Tourism is like fire. Out of control it can burn your house down. Yet when properly managed, fire can help you survive. Likewise, when properly managed, tourism can become a powerful force to save nature and support economic well-being.
— Costas Christ, National Geographic speech, 2003

The numbers give rise to the reason: in 1950 there were 25 million international tourists. In 2019, nearly 1.4 billion travelers set out to see the world’s cultural and natural wonders — from the Serengeti’s Great Wildebeest Migration to the ancient Inca cities of Peru. There is hardly anywhere left on our planet that tourism cannot reach and with that comes an even greater responsibility to safeguard the very places the travel industry depends upon for business. Sustainable tourism is about helping to protect our fragile planet for future generations.

the key pillars of sustainable tourism

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‘Going green’ is a globally-recognized concept that encourages innovative environmentally-friendly practices that reduce, reuse, and recycle.

Mini Case Study: In French Polynesia, The Brando pioneered the world’s first Deep Seawater Cooling System, which uses renewable energy to provide air-conditioning throughout their resort without the harmful chemicals that contribute to global climate change.



When tourism works to protect natural and cultural heritage, it also invests in protecting the very things the tourism economy depends upon for success, while at the same time protecting this heritage for future generations.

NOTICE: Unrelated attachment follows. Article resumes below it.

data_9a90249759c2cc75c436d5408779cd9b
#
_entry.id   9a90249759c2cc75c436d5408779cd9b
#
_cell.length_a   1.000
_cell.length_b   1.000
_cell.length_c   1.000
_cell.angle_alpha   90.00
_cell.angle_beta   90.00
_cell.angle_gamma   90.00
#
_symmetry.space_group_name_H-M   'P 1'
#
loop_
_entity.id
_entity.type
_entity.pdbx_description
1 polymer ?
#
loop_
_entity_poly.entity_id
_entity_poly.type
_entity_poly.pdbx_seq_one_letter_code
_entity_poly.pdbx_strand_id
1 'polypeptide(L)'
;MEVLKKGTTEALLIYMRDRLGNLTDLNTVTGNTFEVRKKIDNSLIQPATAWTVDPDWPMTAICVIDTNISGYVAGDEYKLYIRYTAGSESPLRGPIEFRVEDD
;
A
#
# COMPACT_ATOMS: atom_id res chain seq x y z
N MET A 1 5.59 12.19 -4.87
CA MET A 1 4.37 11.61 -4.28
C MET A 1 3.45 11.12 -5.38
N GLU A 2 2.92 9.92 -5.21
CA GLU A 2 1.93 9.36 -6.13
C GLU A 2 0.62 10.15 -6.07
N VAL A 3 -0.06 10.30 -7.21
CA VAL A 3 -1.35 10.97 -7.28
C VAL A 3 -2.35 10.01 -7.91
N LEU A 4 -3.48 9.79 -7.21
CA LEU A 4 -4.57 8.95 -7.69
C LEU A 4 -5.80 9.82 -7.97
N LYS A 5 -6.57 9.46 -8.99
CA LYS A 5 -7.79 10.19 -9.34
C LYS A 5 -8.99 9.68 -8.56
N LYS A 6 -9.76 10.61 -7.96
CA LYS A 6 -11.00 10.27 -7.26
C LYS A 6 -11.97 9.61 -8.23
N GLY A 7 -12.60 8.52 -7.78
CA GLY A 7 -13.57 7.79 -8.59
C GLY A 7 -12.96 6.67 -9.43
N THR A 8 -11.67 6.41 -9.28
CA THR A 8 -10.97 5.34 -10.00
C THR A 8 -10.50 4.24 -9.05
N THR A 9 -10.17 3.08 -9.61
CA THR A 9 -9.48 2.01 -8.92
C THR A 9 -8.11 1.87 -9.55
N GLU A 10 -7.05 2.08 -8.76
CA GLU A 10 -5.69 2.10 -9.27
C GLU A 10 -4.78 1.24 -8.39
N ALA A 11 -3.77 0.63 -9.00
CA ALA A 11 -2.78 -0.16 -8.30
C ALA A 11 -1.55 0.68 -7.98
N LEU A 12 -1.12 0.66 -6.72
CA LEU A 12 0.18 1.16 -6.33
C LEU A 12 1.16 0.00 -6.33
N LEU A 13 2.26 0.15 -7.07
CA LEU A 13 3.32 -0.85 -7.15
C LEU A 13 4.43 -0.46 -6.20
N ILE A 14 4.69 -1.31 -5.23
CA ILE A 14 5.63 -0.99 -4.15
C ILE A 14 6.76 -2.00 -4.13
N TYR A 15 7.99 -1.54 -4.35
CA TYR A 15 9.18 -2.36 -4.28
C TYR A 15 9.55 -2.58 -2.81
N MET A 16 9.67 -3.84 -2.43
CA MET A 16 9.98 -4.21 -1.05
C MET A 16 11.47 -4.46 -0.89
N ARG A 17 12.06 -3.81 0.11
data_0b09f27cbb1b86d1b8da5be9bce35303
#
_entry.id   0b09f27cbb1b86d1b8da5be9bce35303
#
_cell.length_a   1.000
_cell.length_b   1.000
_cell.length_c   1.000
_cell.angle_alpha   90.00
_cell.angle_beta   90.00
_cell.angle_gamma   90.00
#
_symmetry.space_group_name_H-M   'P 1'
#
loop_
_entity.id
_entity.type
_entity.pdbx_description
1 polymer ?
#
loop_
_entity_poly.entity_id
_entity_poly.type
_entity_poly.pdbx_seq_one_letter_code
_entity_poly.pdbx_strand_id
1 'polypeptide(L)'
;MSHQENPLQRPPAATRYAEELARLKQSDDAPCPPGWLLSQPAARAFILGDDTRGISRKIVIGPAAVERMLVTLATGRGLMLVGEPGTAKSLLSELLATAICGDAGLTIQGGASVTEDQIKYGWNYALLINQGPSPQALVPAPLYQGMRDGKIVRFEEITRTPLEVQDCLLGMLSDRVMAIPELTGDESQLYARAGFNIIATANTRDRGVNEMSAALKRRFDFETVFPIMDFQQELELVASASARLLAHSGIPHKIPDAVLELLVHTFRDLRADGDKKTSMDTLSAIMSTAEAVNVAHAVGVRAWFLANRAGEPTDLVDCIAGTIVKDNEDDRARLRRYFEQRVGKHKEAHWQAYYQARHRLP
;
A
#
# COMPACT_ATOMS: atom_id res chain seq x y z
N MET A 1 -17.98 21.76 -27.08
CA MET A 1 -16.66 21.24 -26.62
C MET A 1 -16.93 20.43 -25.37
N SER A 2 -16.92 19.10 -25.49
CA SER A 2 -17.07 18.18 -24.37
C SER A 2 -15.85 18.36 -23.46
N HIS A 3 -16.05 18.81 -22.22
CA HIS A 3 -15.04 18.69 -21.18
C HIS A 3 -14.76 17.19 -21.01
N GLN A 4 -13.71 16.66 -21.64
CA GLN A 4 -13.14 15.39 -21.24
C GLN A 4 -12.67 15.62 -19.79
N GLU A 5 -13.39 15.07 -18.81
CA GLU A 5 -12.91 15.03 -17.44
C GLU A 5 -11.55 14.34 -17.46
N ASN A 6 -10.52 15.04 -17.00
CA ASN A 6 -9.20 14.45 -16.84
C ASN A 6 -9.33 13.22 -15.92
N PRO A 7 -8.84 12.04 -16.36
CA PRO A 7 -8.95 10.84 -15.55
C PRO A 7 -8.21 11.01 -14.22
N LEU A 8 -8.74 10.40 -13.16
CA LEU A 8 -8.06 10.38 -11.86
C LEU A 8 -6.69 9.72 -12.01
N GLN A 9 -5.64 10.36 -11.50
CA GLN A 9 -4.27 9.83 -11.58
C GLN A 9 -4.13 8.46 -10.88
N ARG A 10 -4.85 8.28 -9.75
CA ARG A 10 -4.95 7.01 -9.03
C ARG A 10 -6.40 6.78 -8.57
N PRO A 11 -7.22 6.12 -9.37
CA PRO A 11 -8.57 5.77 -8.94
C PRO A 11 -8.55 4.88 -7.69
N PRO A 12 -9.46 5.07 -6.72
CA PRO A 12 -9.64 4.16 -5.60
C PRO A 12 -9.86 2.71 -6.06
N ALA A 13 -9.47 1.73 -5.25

Mini Case Studies: The Travel Corporation helps to directly fund the Wildlife Conservation Society Big Cats Initiative to save endangered species and Three Camel Lodge in Mongolia actively supports traditional cultural activities - including the annual naadam festival they organize in the Gobi Desert.



When tourism directly benefits local people by contributing to their economic and social well being, they also become active partners in protecting nature, alleviating poverty and celebrating cultural diversity. Benefitting local people is fundamental to sustainable tourism.

Mini Case Study: Big Five Tours and Expeditions partners with Awamaki, a coalition of Andean weavers in Peru, to empower indigenous women and girls with education and financial independence. A portion of every trip sold by Big Five in South America goes to fund the Awamaki women’s collective.

Costas Christ | Beyond Green Travel has been passionately engaged with steering tourism in the right direction from our beginnings, and we helped the United Nations Foundation establish the global sustainable tourism criteria now used around the world. We have proven that doing well by doing good benefits both the planet and businesses alike, and we help like-minded partners - from companies to countries - develop these strategies through our diverse professional services.


6 Ways to Be a More Sustainable Traveler, National Geographic Traveler

How to Have a Green Vacation, The New York Times

The Ecotourism Champion, Hospitality Design